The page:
I am jealous of New Yorkers. Actually, I am jealous of anyone on the East Coast of the U.S., and also of folks from Louisiana, because they pronounce certain words better than I do.
Sure, I could copy their accents, but I would look like a total doofus, since everyone who knows me knows I have a California accent.
I love this sort of thing. It’s why I minored in linguistics. And I used to think I couldn’t be fooled by someone faking a straight-up, non-geographical, American accent.
And then I met Bob. I knew he hosted a TV game show, a talk show, and had anchored news. This is a fuzzy photo, but that's Bob in the middle, with Dick Clark and Monty Hall.
And that was about it for several years until our paths crossed again, almost a decade later. And still, I figured him for a California guy. But I will say I was very impressed with how he enunciated certain words, and he was extremely polite.
Still there was no way I would have guessed the truth. It turned out St. Bob was from Lake Charles, Louisiana and grew up with a Southern accent as thick as molasses!
This is why he pronounced literature “litter-uh-tyure” instead of “lidder-uh-cher” as we do out West. And why I could hear a difference in how he said “Don” and “Dawn.” It also accounted for his courtly manners and charm.
So what happened to the Southern twang? Turns out Bob began working in television at 15, as a cartoon clown, while still in high school. But he wanted a career in broadcasting, so he asked his station manager for advice.
“Lose the accent,” the guy said.
“What axe-sayent?” Bob drawled. The guy had him pronounce the number nine.
“Nan,” Bob said.
“That’s what ah said--- nan.” Bob had a long way to go. But he worked at it and developed a completely new inflection—a non-accent, if you will. Even Henry Higgins couldn’t have created a more authentic result.
And I’m jealous. We Westerners think we’re saying everything correctly, but we’re sloppy when it comes to certain words. We pronounce “off” like cough, when “off” should really have a bit of a longer O sound, the way we say “aww.”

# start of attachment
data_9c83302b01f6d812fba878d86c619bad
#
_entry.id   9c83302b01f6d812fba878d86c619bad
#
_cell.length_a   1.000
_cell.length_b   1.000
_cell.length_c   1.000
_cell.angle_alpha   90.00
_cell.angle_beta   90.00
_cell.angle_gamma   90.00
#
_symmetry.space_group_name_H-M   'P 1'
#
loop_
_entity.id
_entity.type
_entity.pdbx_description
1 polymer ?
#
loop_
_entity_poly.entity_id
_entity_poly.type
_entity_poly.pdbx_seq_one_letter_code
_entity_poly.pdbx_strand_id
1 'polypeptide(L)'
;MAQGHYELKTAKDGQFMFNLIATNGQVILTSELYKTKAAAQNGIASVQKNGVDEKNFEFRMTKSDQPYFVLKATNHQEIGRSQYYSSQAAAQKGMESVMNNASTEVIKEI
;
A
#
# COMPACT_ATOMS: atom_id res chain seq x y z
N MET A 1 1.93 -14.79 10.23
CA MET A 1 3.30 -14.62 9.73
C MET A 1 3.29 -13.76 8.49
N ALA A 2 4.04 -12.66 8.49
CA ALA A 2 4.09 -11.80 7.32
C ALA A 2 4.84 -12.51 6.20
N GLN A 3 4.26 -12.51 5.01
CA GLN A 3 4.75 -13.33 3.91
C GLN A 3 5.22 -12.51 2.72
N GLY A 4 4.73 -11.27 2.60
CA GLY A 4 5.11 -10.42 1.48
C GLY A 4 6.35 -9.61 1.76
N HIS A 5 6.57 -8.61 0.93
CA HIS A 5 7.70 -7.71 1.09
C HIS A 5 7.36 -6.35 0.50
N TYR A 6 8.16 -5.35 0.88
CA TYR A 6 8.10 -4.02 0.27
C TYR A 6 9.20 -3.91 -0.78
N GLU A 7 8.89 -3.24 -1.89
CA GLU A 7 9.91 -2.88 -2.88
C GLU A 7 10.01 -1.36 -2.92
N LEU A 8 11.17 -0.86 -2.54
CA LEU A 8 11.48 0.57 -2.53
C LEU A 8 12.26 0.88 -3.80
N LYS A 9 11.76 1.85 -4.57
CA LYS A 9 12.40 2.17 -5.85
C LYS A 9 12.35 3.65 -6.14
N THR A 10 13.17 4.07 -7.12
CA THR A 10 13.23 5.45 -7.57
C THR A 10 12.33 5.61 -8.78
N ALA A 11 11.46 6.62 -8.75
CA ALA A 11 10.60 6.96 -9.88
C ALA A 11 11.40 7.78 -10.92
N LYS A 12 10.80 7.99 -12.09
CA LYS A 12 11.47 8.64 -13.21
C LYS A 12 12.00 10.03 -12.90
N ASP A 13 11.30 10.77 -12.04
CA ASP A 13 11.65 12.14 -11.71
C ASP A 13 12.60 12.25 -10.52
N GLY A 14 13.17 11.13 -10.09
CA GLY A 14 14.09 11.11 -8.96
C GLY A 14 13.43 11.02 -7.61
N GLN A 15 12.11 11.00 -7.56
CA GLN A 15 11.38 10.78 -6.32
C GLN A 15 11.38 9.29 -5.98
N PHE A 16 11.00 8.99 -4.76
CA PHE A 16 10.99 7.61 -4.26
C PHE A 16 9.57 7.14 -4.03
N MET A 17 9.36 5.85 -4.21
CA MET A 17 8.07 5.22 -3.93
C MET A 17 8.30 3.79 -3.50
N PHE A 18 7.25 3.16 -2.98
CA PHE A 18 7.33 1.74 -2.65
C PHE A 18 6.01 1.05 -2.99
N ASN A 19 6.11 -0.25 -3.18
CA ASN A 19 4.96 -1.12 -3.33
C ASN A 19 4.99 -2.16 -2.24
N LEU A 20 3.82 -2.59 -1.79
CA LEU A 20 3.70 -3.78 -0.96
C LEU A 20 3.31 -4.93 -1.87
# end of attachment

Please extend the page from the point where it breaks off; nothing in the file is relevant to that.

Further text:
In the West, merry, marry, and Mary, are all pronounced merry. Not for many Easterners, and not for Bob. They say Mary with a long A, as in lady. And marry with a short A, as in happy. Only merry gets the short E sound, as in berry. Folks from New York also say “aven-you” instead of the western “aven-noo.” And “cost-yume” instead of “coss-toom.” It sounds more accurate, somehow.
And it makes me feel lazy about language, like speaking to someone British and realizing how truly we Americans have erased all those pin-pressed edges that make English such a delight.
It happens all over, of course. You hear dialects in every country of the world, departures from the pure standard.
Where I grew up, in Utah, letters get added and subtracted.
“Going skiing” becomes go-een ski-een, and else becomes elts, with a little T thrown in. It took work to de-regionalize my own accent for broadcasting, but I still slip into my childhood ways around other Utahns.
This morning I was thinking that I’ll probably never be as precise as St. Bob. And then, glory of glories, I asked him what he’d like for breakfast and caught him at a relaxed moment. “Aigs,” he said. Over medium. You got it.
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